On 24 August 2021 the First Minister of Scotland committed the Scottish Government to establish a judge-led, Scotland-only, independent public inquiry on COVID-19 by the end of this year. This marks a significant development in the Scottish Government’s position on COVID-19 inquiry matters. Previously, the First Minister had “broadly welcomed” the UK Prime Minister’s commitment to hold a UK-wide, or “four nations” inquiry, although she expected that to begin before the end of 2021 rather than spring 2022 as initially proposed by the Prime Minister.Continue reading
As the number of infections within the UK population continues to rise, it may come as no surprise that claims for compensation for COVID appear to be gathering some momentum. From statistics obtained from the Department of Work and Pensions, we can see that the number of claims registered with the Compensation Recovery Unit (CRU) – most of which relate to employer’s liability (EL) – look to be trending upwards since September, albeit that monthly levels are extremely low. The CRU data are broken down by a range of factors in the remainder of this post.Continue reading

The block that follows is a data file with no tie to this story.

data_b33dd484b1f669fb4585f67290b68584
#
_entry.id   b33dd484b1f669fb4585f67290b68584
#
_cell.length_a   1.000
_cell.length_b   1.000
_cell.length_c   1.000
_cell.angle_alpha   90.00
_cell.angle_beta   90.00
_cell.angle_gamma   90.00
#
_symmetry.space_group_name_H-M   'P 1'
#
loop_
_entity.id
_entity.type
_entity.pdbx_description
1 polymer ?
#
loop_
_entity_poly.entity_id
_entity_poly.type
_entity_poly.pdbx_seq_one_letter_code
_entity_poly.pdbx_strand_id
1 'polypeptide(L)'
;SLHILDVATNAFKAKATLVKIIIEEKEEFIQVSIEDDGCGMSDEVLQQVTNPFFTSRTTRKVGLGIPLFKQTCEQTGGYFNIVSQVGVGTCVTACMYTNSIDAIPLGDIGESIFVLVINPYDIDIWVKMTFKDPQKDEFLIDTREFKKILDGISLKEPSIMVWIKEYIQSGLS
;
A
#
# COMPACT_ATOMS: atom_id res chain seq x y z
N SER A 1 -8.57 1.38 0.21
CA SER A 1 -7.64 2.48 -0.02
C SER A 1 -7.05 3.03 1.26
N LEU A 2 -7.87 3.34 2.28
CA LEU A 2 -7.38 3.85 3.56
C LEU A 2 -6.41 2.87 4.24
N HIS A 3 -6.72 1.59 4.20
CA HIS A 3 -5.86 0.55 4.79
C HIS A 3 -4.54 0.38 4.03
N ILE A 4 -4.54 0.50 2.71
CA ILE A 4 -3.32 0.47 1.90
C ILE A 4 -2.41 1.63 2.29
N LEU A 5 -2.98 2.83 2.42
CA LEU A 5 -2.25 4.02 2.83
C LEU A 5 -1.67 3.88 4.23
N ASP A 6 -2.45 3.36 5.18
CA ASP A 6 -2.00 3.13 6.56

This is a very brief overview of very recent developments and is most definitely not an analysis of the arguments raised earlier this month before the Supreme Court, other than by way of a reminder that:
- the competing arguments of the parties – the FCA and the interested insurers – focus on the question of whether or not the range of representative business interruption (BI) wordings provide indemnity for operating losses sustained by policyholders during the first ‘lockdown’ of 2020, and
- the decision at first instance examined this by grouping the relevant clauses into three broad types – disease clauses, prevention of access clauses and hybrid clauses – interpreting each in its context, dealing with causation, prevalence of Covid-19, counterfactuals and with the effect on claims adjustment of so-called ‘trends’ clauses.